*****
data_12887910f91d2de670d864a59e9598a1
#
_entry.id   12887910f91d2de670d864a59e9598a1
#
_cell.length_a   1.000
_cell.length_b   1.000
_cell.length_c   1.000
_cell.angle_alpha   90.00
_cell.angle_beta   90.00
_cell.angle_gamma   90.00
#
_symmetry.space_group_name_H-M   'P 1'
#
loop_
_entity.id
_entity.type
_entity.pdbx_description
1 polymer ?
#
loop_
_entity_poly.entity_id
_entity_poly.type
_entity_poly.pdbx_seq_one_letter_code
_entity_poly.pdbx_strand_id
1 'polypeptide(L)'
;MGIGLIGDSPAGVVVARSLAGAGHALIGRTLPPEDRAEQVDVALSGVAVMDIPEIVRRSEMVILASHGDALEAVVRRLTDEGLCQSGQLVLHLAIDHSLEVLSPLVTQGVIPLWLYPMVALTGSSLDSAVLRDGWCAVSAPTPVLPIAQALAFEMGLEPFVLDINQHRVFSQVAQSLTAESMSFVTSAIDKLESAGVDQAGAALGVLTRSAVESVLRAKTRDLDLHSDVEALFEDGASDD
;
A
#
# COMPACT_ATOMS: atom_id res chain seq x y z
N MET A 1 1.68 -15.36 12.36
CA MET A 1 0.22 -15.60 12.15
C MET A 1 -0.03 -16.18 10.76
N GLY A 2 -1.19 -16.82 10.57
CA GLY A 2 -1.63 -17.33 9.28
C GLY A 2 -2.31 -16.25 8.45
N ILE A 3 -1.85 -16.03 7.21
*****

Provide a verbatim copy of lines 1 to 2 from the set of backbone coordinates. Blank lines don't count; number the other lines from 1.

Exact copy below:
data_12887910f91d2de670d864a59e9598a1
#